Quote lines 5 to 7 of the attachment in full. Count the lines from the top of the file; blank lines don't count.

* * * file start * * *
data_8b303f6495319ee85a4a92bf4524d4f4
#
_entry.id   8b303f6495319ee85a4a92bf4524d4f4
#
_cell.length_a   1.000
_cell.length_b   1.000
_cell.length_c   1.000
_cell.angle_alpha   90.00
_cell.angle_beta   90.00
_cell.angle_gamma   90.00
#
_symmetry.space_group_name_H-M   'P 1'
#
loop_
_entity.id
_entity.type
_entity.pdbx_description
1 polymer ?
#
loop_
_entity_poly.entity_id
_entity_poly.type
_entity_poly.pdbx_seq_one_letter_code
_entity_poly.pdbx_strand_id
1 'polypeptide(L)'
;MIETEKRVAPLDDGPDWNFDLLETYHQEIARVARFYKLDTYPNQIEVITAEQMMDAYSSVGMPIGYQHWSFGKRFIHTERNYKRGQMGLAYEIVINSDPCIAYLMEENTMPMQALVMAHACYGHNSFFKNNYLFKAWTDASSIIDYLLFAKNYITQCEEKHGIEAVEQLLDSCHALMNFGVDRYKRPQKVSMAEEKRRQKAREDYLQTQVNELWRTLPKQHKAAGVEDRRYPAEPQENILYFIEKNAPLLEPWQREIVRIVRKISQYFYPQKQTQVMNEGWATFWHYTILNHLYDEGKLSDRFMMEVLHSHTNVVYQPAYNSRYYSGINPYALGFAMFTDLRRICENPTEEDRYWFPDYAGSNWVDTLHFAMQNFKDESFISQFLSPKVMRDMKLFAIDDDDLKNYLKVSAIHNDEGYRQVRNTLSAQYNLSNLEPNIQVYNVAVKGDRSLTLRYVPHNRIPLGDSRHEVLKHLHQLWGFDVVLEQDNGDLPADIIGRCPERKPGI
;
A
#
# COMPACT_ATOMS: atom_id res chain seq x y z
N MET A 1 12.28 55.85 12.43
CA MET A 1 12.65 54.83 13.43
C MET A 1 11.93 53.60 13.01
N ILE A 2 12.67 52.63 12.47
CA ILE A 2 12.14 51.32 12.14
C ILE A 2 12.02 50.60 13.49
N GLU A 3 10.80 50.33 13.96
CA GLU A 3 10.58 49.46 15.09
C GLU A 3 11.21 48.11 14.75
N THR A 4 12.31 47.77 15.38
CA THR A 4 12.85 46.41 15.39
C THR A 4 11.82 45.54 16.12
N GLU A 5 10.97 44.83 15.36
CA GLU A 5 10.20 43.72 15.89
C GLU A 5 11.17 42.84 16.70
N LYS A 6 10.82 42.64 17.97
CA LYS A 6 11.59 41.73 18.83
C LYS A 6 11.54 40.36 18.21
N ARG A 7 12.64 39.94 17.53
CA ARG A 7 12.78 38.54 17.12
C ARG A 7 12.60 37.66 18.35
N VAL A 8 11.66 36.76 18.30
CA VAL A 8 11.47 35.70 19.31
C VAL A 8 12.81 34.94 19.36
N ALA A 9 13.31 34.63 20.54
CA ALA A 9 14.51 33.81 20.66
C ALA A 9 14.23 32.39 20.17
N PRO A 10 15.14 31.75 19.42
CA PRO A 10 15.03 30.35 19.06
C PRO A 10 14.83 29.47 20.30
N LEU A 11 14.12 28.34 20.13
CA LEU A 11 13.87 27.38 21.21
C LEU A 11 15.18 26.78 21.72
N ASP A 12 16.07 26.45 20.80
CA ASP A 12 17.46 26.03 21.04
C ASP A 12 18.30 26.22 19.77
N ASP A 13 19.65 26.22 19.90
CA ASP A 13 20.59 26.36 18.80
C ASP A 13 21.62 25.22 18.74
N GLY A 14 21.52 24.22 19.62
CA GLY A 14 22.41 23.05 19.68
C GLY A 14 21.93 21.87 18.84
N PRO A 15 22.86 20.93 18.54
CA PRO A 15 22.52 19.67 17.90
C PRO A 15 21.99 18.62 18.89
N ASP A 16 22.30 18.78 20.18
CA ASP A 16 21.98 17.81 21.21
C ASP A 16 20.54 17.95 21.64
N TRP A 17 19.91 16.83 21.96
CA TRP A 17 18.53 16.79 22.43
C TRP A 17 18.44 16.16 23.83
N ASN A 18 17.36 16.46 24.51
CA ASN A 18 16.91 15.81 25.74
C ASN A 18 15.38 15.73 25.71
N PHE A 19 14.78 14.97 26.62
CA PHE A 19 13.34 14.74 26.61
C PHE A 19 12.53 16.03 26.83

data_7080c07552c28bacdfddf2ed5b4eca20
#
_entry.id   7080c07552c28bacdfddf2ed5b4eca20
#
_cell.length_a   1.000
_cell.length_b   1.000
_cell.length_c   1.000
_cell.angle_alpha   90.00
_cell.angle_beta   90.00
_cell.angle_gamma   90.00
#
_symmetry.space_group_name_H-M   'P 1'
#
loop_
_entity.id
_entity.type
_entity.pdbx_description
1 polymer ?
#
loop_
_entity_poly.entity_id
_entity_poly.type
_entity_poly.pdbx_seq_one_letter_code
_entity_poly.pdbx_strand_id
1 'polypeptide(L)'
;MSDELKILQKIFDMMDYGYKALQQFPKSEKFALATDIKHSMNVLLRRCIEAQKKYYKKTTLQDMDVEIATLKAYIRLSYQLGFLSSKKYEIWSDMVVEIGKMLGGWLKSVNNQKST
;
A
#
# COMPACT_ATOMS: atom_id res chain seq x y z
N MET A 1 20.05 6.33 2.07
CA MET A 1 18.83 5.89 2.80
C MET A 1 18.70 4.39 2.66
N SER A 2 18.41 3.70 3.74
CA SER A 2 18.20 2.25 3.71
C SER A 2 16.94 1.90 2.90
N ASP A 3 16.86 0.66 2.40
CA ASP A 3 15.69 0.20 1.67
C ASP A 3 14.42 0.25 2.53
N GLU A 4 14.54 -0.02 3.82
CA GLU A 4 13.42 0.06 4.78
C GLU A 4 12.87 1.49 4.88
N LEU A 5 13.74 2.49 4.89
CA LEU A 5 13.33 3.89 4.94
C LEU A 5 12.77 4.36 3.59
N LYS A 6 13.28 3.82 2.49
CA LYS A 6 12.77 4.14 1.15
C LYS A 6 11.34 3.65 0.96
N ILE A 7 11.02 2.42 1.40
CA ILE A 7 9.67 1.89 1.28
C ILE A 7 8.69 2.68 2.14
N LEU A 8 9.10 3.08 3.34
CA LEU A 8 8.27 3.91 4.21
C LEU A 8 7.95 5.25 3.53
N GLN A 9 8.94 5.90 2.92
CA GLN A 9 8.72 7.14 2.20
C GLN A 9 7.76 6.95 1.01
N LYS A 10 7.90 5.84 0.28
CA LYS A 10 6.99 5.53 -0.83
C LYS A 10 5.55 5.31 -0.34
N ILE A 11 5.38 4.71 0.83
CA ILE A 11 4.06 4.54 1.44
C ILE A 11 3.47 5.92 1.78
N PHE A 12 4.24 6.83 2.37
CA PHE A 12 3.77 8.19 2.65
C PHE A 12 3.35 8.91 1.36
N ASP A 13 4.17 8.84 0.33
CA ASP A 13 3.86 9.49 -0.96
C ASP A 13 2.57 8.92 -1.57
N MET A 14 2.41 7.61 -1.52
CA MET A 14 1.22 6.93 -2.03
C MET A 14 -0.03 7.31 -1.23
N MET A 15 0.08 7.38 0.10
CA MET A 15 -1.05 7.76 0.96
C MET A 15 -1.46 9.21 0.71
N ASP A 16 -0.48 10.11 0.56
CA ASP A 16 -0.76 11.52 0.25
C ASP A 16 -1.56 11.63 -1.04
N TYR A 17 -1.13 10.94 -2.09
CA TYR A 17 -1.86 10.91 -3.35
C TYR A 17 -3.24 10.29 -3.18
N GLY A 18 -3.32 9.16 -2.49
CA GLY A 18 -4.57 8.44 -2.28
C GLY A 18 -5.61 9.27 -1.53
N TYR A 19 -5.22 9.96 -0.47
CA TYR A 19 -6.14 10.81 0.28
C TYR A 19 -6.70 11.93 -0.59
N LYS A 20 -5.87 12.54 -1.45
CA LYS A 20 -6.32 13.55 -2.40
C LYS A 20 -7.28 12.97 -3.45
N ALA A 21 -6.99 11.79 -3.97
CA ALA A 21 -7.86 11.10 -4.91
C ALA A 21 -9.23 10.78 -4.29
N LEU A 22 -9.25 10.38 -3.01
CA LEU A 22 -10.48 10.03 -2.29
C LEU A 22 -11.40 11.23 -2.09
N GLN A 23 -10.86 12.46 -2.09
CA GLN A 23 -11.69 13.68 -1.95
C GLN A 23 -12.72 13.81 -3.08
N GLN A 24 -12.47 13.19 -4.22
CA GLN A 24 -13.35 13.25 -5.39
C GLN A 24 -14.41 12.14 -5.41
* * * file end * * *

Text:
_cell.length_a   1.000
_cell.length_b   1.000
_cell.length_c   1.000